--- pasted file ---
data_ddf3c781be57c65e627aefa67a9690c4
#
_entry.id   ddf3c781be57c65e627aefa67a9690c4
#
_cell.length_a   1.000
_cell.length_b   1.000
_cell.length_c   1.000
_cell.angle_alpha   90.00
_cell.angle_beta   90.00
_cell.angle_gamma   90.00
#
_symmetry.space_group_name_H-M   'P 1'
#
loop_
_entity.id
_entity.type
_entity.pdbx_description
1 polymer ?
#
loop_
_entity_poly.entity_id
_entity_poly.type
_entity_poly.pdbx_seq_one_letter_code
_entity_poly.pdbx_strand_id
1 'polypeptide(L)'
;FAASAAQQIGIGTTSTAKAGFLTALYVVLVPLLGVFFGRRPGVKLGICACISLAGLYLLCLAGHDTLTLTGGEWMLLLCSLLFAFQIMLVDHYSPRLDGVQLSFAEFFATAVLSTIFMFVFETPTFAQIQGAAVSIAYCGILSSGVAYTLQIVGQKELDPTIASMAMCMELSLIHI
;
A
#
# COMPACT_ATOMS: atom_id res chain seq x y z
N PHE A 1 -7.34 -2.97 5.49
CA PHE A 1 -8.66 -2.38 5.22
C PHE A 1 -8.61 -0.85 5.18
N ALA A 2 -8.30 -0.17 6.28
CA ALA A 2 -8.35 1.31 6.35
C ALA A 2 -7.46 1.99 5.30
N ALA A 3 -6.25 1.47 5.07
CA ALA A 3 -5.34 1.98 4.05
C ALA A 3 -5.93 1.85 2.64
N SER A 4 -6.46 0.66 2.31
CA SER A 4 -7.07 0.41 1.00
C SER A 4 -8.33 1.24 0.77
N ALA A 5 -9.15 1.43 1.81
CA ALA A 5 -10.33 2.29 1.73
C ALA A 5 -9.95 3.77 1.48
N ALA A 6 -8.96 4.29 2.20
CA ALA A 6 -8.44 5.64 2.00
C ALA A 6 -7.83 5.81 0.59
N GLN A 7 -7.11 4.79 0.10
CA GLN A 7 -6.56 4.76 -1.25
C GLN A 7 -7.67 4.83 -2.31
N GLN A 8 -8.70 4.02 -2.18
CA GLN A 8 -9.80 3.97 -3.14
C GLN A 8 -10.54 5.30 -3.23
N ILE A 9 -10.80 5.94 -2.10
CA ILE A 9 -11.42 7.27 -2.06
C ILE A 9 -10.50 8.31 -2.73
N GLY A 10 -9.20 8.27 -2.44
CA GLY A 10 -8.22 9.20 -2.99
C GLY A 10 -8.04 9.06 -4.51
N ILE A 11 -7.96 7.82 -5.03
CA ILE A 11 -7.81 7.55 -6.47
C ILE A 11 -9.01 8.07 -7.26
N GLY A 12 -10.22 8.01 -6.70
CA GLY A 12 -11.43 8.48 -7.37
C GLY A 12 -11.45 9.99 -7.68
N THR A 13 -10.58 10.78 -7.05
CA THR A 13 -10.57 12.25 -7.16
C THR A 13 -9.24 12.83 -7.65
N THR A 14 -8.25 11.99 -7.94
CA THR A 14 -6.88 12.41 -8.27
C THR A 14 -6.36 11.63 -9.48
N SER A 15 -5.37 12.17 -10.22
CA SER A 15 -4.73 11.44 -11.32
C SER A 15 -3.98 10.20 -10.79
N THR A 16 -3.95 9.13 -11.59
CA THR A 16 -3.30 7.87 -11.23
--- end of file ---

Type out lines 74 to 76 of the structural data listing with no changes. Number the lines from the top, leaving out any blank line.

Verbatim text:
CA SER A 15 -4.73 11.44 -11.32
C SER A 15 -3.98 10.20 -10.79
N THR A 16 -3.95 9.13 -11.59